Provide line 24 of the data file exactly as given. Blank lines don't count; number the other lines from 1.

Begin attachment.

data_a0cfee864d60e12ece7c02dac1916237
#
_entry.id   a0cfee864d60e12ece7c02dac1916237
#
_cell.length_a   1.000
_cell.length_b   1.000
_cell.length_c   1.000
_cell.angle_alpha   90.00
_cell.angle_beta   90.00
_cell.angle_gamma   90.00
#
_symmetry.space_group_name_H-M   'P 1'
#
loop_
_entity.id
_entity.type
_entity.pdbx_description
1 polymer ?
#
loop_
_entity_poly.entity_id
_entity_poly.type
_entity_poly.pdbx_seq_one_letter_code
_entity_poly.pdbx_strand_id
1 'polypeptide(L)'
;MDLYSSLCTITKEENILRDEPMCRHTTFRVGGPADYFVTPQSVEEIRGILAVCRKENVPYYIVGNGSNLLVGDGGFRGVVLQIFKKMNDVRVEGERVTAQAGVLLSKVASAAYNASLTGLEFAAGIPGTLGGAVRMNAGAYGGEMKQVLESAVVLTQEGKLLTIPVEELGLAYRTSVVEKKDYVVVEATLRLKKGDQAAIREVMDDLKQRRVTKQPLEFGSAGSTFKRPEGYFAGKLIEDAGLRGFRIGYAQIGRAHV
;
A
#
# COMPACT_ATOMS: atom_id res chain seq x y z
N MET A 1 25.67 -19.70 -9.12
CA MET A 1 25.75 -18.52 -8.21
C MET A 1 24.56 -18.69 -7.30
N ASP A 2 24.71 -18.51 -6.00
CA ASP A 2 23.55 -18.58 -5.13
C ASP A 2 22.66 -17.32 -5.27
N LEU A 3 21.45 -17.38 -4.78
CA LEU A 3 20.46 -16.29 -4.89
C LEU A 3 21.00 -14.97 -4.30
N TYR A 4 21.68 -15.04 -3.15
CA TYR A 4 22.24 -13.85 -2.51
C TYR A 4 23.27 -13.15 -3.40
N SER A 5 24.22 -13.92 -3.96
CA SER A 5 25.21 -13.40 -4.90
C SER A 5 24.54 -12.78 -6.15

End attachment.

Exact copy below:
_entity_poly.pdbx_strand_id